“I just wanted to let him know that I was a man, and I was just trying to figure why he felt it was O.K. to disrespect anybody in that way,” Bassett said. “What was his mind-set? This is a leader of men, you know, all these years, and for him to allow that, it just didn’t make sense.”

Bassett never had the chance to speak his mind to Rupp. That was the final time Bassett faced Rupp’s Wildcats. Rupp retired after that season.

A good place to remember that, to this day, the Kentucky Wildcats still play their games in Rupp Arena.

“Strangling, siege and isolation”: A few things to read about Gaza

BtGPEgtCIAAAVlF

There is a depressing air of plus ça change about this siege of Gaza, but there is something else as well.

At times I think this will play out much like the previous Israeli operations that sound like they have been named by children who will grow up to be psychotic adults. Israel will kill five hundred or a thousand more civilians and find some pretext to stop and get out, and we will wait a year or two for the next atrocity. But maybe not.

The world’s media are more horrified and outraged with each passing day. Israel’s spin is along the absurd lines of “self-genocide” (Naftali Bennett) and that Hamas is “deliberately wag[ing] war so that your own people can be telegenically killed” (Krauthammer, quoted approvingly by Netanyahu). The message the Israelis are putting forth  is transparently weak, tone-deaf, and odious. So far, the US political establishment and mainstream media are toeing the line, but perhaps not for long. (Among mainstream reporters, Anne Barnard has been terrific for the Times, not known for its balance on Middle East topics). Reading reports from inside Israel, it is scarily apparent that the nation has descended into mad racial panic and aggression more quickly than the most pessimistic could have imagined.

Netanyahu, monster that he is, certainly deserves his day in front of an international criminal court. But, in no small part thanks to his genius for racial incitement and provocation, has been eclipsed by his one-time followers. In the landscape of Israeli fanaticism, he has become something he never imagined, a moderate. His ugly rhetoric now appears to be weak sauce compared to that of Moshe Feiglin, Deputy Speaker of the Knesset, with his steely-eyed and lunatic idea to expel all residents of Gaza into the Sinai before flattening the place, and rising Home Party star Ayelet Shaked, who quoted Uri Elitzur charming words about Arabs on her facebook page (to thousands of “likes”:BsxyG8EIMAEqUoj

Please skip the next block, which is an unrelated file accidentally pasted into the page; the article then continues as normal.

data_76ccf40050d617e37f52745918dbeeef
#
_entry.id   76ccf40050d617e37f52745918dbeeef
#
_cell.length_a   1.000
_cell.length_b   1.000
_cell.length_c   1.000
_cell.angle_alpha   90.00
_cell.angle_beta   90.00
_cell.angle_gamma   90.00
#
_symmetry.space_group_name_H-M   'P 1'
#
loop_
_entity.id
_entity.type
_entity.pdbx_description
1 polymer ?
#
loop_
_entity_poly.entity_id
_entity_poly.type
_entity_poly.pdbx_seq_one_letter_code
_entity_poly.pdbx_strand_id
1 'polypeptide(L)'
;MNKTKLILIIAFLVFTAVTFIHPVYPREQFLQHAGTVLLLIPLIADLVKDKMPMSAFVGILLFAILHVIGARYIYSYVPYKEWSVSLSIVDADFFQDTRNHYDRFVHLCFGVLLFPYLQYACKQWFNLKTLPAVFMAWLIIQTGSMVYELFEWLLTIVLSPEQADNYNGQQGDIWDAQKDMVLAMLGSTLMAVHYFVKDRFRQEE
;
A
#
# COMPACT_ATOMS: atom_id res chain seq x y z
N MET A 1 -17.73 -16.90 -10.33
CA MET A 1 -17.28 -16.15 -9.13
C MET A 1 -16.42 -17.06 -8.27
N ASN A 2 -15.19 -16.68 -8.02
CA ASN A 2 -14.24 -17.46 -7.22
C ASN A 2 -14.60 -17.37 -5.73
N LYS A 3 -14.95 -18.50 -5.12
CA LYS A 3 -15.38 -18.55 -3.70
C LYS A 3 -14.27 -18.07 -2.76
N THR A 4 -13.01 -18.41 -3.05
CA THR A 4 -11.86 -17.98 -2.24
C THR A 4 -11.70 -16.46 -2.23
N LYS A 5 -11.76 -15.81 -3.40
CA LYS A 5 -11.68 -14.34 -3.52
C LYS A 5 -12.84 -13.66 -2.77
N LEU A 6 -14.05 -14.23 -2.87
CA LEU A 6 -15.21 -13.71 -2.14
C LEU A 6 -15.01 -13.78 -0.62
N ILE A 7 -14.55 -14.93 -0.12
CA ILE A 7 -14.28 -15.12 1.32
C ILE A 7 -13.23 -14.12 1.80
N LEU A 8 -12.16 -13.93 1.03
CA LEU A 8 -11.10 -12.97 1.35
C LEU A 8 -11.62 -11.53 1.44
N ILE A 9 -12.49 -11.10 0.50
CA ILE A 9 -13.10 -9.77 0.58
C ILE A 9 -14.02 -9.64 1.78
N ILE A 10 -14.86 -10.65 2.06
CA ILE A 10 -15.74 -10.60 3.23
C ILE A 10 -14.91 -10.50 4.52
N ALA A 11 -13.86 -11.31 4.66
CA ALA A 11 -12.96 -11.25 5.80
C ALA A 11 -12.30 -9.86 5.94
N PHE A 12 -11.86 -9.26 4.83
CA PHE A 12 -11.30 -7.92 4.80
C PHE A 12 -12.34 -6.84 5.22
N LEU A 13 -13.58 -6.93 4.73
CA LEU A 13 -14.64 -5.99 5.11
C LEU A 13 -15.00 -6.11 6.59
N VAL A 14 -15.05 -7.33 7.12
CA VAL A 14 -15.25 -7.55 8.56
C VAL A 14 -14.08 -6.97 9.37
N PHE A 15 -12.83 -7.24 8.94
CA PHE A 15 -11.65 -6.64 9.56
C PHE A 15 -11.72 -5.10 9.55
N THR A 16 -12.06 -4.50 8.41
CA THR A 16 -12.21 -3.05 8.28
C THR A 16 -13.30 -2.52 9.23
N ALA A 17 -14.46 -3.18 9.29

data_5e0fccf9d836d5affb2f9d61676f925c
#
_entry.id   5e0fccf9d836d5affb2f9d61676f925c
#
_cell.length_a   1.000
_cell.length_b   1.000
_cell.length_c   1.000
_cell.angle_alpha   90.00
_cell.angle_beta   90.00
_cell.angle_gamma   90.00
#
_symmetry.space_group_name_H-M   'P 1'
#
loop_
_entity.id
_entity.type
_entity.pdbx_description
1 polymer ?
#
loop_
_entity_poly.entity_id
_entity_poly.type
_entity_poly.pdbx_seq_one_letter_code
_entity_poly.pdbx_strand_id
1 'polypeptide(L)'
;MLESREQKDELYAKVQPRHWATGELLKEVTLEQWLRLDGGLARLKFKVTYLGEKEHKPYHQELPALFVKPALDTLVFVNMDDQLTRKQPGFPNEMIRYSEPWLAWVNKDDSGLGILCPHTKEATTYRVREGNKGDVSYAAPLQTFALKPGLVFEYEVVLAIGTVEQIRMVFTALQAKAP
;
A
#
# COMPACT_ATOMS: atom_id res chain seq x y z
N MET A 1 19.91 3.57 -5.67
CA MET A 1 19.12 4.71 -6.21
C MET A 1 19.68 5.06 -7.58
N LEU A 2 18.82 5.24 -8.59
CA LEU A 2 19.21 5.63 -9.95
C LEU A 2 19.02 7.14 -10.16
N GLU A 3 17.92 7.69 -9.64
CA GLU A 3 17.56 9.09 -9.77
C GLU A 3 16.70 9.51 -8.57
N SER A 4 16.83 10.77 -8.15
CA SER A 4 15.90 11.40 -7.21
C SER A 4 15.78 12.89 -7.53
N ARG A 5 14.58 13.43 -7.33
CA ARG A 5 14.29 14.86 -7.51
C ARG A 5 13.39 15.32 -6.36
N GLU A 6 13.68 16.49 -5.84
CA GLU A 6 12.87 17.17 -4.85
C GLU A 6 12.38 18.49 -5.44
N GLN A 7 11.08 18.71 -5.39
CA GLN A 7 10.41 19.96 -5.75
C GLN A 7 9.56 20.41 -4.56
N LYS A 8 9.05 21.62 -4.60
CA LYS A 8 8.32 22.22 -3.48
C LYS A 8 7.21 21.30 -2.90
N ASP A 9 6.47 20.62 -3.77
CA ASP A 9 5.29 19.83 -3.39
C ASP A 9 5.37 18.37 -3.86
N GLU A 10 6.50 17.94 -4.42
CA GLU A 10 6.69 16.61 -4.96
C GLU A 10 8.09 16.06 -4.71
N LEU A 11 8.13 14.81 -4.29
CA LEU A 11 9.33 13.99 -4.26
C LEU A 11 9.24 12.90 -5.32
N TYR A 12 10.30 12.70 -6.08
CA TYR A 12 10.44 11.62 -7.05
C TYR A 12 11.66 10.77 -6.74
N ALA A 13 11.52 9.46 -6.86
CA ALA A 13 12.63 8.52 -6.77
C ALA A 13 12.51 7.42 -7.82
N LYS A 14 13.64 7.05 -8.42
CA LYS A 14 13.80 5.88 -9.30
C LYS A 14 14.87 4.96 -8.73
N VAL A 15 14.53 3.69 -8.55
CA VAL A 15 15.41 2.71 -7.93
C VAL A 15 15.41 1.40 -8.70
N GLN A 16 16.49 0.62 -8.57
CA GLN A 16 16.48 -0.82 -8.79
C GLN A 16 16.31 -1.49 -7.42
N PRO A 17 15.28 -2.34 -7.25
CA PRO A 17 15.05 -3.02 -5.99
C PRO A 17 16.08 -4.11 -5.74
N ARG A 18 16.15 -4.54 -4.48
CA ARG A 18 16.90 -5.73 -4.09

they are all enemy combatants, and their blood shall be on all their heads. Now this also includes the mothers of the martyrs, who send them to hell with flowers and kisses. They should follow their sons, nothing would be more just. They should go, as should the physical homes in which they raised the snakes. Otherwise, more little snakes will be raised there.

Again, I have absolutely no sympathy for Netanyahu, but I can see his predicament clearly now. From behind, in Israel, there is a loud call for blood. Abroad, he knows there are limits on how far he can take his butchery. He has to find that Happy Place where the Israeli right is satisfied with his cull of Arabs (for that is what this operation is, at bottom), without horrifying the west to the point of taking meaningful action. Complicating things is that Hamas is putting up a much better fight than was expected, and in spite of the heavy losses it is sustaining, is emerging as the clear leader of the Palestinian resistance. Samantha Power is making noise about partnering with the hapless Abbas.

I don’t know how this will play out. I don’t think anyone does.

All I can do here is share what I have been reading.

About ten days ago, at the beginning of Israel’s assault on Gaza, JJ Goldberg, self-described “devout Zionist” published an incredibly damning piece on Netanyahu’s machinations. Its main points have turned up elsewhere since then, but for me it was the first laying out of a chronology that has been (purposefully) blurred. No, Hamas did not break the ceasefire. Netanyahu told two egregious lies about the kidnapping  of three yeshiva students — one, that Hamas was responsible, and two, that that a massive hunt for the kidnappers was necessary. And so it came to pass. Mouin Rabbani, in another essential essay, described the hunt as ” really an organised military rampage” that involved

the killing of at least six Palestinians, none of whom was accused of involvement in the disappearances; mass arrests, including the arrest of Hamas parliamentarians and the re-arrest of detainees released in 2011; the demolition of a number of houses and the looting of others; and a variety of other depredations of the kind Israel’s finest have honed to perfection during decades of occupation.

And, as another piece, this one by Matt Duss in The Week:

At a security briefing on July 9, Israeli Prime Minister Netanyahu said the attack on Gaza “will expand and continue until the fire on our communities is over and the quiet is back.”